More than ever before, a health care organization’s ability to deliver on their promise of affordability, quality, access, service, and health equity depends on its ability to manage and use its data in secure and compliant ways. Health equity describes the belief that patients are entitled to the best care, irrespective of where they live, their socio-economic status, gender, race, religion, etc. Care that provides anything other than that is the same as doing harm and violates the "do no harm" standard. Read More
Latest HIM News Updates
CMS’ Discharge Planning Rule Supports Interoperability and Patient Preferences
The Centers for Medicare & Medicaid Services; Sep 26, 2019

The Centers for Medicare & Medicaid Services (CMS) today issued a final rule that empowers patients to make informed decisions about their care as they are discharged from acute care into post-acute care (PAC), a process called “discharge planning.” In addition to improving quality by improving these care transitions, today’s rule supports CMS’ interoperability efforts by promoting the seamless exchange of patient information between health care settings, and ensuring that a patient’s health care information follows them after discharge from a hospital or PAC provider.

The final rule revises hospital discharge planning requirements for long-term care hospitals (LTCHs) and inpatient rehabilitation facilities, inpatient psychiatric facilities, children’s hospitals, cancer hospitals, (IRFs), critical access hospitals (CAHs), and home health agencies (HHAs). Each of these facilities must meet these requires as a condition to participate in Medicare and Medicaid programs. Among other things, it requires the discharge planning process to focus on the patient’s goals of care and treatment preferences. Additionally, the final rule revises the hospital patient’s rights and the facility’s requirements regarding a patient’s access to their medical records. Read More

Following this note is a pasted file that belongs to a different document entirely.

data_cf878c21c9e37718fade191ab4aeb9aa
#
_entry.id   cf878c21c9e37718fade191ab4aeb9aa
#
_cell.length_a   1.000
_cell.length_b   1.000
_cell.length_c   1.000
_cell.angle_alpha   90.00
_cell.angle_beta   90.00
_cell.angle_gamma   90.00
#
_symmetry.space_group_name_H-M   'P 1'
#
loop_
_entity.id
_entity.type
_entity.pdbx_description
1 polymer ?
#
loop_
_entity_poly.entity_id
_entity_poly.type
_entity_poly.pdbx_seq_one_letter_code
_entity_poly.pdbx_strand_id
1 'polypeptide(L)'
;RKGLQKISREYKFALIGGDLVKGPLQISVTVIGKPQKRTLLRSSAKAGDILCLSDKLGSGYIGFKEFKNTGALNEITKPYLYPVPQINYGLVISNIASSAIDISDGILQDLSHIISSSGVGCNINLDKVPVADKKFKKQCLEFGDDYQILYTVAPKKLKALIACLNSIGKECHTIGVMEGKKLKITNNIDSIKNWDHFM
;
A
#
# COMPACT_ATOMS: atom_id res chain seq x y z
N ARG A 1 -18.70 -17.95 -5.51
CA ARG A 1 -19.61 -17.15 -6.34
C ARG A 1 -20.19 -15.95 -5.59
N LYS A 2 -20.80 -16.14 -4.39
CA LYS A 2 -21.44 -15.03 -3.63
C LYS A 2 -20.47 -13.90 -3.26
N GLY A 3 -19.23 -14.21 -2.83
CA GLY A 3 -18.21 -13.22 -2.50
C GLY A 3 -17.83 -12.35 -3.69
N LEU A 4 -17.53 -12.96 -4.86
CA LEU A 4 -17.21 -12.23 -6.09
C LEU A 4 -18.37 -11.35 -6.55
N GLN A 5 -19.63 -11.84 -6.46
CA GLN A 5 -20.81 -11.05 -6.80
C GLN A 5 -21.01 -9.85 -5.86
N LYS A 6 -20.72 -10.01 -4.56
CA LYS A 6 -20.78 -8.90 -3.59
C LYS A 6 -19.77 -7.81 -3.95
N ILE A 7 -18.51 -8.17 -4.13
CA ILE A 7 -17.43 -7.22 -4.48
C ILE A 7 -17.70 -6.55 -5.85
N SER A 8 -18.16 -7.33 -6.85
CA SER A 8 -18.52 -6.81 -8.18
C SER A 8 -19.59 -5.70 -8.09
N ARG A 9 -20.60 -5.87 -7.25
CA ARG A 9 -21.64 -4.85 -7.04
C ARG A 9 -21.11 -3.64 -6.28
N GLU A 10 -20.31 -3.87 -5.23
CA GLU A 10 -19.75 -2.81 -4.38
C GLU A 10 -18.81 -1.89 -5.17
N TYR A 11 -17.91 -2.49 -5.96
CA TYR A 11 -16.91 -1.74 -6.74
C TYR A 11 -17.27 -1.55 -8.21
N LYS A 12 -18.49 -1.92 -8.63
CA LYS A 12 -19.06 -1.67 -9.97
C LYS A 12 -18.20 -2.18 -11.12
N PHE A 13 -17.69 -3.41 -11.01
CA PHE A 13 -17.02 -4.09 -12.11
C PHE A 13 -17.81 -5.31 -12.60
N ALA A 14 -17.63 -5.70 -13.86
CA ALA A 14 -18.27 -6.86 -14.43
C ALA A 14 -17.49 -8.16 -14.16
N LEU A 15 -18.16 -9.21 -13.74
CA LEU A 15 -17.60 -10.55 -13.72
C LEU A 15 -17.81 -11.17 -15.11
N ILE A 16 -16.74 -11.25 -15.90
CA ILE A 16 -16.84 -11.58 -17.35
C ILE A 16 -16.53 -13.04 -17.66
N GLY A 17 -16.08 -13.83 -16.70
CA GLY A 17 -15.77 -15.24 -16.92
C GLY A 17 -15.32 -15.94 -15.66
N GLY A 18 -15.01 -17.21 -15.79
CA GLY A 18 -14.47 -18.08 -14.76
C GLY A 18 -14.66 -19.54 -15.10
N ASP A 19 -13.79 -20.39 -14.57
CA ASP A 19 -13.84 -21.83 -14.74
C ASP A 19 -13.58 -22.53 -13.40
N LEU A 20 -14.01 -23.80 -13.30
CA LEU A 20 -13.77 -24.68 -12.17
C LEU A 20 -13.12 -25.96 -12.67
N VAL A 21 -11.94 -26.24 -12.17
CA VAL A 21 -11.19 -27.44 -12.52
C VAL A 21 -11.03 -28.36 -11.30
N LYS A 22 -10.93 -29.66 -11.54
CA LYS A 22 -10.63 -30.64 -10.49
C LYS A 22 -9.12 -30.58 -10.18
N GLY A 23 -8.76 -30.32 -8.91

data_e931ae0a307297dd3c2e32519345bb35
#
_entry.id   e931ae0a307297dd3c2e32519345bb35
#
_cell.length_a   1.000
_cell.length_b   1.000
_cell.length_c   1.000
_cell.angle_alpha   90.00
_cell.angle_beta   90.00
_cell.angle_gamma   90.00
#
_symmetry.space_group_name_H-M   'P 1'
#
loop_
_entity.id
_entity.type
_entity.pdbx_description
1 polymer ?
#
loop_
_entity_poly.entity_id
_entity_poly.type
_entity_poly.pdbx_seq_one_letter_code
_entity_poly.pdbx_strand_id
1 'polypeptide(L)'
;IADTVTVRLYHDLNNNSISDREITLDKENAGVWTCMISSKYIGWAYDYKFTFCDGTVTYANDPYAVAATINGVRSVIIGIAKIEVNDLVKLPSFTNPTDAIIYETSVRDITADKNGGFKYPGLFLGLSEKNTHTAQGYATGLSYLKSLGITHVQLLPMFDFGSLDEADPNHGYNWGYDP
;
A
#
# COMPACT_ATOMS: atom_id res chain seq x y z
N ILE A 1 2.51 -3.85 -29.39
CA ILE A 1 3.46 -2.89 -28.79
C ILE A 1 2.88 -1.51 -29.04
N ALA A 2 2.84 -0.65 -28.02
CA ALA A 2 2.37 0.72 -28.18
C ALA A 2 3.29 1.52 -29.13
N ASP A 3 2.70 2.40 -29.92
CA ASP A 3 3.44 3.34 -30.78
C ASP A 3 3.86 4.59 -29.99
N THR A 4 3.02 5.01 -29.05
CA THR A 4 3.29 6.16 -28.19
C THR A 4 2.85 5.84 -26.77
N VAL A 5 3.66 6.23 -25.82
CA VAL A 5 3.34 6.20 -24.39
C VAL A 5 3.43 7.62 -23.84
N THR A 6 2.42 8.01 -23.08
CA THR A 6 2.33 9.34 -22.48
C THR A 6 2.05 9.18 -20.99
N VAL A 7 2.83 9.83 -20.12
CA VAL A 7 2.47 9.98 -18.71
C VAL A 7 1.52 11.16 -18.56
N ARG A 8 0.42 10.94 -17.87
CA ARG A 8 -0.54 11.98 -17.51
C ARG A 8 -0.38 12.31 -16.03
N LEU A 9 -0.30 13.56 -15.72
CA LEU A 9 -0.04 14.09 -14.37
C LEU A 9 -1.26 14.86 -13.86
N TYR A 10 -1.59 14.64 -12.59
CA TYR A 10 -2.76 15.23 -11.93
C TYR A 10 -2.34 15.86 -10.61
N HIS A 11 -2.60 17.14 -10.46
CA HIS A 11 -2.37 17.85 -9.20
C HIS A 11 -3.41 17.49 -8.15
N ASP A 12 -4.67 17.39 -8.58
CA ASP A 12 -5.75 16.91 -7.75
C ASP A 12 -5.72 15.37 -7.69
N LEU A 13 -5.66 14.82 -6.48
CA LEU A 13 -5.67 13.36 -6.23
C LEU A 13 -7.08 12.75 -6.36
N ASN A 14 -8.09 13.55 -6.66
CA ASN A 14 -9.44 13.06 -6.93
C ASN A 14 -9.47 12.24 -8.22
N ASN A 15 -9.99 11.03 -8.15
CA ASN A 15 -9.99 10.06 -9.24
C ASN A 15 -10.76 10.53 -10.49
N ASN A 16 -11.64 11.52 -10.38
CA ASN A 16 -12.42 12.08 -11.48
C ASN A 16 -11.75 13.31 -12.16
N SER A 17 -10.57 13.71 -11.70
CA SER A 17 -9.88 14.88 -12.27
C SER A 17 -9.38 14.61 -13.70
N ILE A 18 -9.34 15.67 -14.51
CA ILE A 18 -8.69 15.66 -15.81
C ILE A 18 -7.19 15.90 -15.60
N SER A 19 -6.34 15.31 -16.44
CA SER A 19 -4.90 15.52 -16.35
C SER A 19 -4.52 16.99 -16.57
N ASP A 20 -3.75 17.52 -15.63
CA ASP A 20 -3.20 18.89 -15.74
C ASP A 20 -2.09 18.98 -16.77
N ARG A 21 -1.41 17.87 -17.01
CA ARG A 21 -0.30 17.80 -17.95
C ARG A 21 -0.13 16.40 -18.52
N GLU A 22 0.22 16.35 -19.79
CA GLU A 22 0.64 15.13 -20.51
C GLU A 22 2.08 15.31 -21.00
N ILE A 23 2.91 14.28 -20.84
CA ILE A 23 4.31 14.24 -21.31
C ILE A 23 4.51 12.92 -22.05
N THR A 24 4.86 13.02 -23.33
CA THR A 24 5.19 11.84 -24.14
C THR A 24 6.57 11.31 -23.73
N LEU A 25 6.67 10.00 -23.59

Trump Administration Puts Patients Over Paperwork by Reducing Healthcare Administrative Costs
The Centers for Medicare & Medicaid Services; Sep 26, 2019

Today, the Centers for Medicare & Medicaid Services (CMS) is taking action at President Trump’s direction to “cut the red tape,” bringing relief to America’s healthcare providers by reducing unnecessary burden, allowing them to focus on their top priority – patients. The Omnibus Burden Reduction (Conditions of Participation) Final Rule strengthens patient safety by removing unnecessary, obsolete, or excessively burdensome health regulations on hospitals and other healthcare providers. This rule advances CMS’s Patients over Paperwork initiative by saving providers an estimated 4.4 million hours previously spent on paperwork annually, with overall total provider savings projected to be approximately $8 billion over the next 10 years, giving doctors more time to spend with their patients.

“In my trips across the country, I’ve heard time and again that unnecessary regulations are increasing costs on providers and they are losing time with patients as a result,” said CMS Administrator Seema Verma. “This final rule brings a common sense approach to reducing regulations and gives providers more time to care for their patients, while reducing administrative costs and improving health outcomes.” Read More .
CHIA Events Calendar
Diaries of a Professional Fee Coding Compliance Auditor
Tuesday, October 8 - Live Webinar

CHIA Student Chat
Friday, October 25 - Live Webinar

Surgical Complication, or Not, That is the Question
Tuesday, November 5 - Live Webinar

Confidentiality and the ROI in California
Wednesday, November 13 - Garden Grove
Thursday, November 14 - Pleasanton